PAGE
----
1. re: CindyJ
              Chemicalkinetics Jan 3, 2012 02:45 PM

              "The Pad Thai was good, but in my opinion, not worth the time and effort that went into it."

              Happy new year to you too, CIndy. Do you mean the dish you made does not taste as good as those from the restaurants and therefore does not justify the work? Or do you mean Pad Thai in general is just not worth the effort because it is much easier to eat out?

              I made the Vietnamese Pho several times. At the end, I get better and better, and thought I got comparable results as the restaurant quality. Unfortunately, it is a lot of works. Whenever I make a big stock of Pho soup with fresh Pho noodle, I ended up eating Pho for like 3-days straight (breakfast, lunch and dinner). As you can imagine, it can get tiresome. At the end, I just think it is easier to order Pho when I want it.

              1. re: Chemicalkinetics
                CindyJ Jan 3, 2012 06:43 PM

                No... my Pad Thai was good -- better, even, than I've had in most restaurants. But it's not that kind of a "wow factor" dish where the nuances of homemade set it so far apart from what you can get in a restaurant. So I guess I'm saying it's not worth the effort because it's much easier to eat out.

                I made Pho a while ago, and like the Pad Thai, it was really labor intensive. (In fact, I remember posting a gazillion questions about THAT preparation, too!) I don't know of any local restaurants that serve really good pho, but it's also not one of those dishes that I miss if I don't have it for a long time.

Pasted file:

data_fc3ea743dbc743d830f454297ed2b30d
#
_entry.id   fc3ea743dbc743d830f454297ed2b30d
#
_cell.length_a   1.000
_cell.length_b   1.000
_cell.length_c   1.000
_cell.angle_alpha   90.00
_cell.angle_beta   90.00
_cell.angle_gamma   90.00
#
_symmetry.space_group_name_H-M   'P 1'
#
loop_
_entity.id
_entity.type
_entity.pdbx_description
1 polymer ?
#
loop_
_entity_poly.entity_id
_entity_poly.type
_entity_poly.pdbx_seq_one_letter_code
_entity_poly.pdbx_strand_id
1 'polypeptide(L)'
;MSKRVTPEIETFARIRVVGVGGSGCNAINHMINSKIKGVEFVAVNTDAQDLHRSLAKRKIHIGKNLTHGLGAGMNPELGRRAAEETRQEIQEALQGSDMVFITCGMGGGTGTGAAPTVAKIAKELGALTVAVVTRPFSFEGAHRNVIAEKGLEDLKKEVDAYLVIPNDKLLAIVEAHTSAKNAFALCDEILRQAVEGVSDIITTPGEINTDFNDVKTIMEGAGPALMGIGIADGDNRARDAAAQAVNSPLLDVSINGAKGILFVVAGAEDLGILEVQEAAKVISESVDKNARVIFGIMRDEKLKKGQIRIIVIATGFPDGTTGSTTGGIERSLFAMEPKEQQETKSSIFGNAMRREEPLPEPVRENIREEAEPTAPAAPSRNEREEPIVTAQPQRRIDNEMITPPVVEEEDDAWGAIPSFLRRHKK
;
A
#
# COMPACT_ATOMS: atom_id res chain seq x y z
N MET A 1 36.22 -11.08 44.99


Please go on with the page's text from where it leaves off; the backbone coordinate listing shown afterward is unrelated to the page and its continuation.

That said, I find the preparation of many Asian dishes to be labor intensive -- all that cutting and chopping just to get the many ingredients ready -- but I've found several recipes that absolutely justify the time and effort (probably most of them from Grace Young's cookbooks).

                1. re: CindyJ
                  Chemicalkinetics Jan 3, 2012 06:54 PM

                  "So I guess I'm saying it's not worth the effort because it's much easier to eat out."

                  Got it.

                  "I find the preparation of many Asian dishes to be labor intensive"

                  True, but let's just say some are worse than others. Oyster sauce with Chinese broccoli is a famous but very simple dish. Do you happen to like Chinese broccoli from restaurants?

                  1. re: Chemicalkinetics
                    CindyJ Jan 3, 2012 07:26 PM

                    I can't say I've ever enjoyed Chinese broccoli I've eaten at restaurants. It's been either overcooked or tasteless. Do you have a good recipe you'd like to share?

                  2. re: CindyJ
                    Bada Bing Jan 3, 2012 07:14 PM

                    Actually, I agree and disagree at once. As a typical American, I have to get up a lot of ingredients and equipment to prepare some Asian dishes like pad thai, sushi rolls, or Indian curries. But for someone who would be making those things most days of the week, it would be quite simple.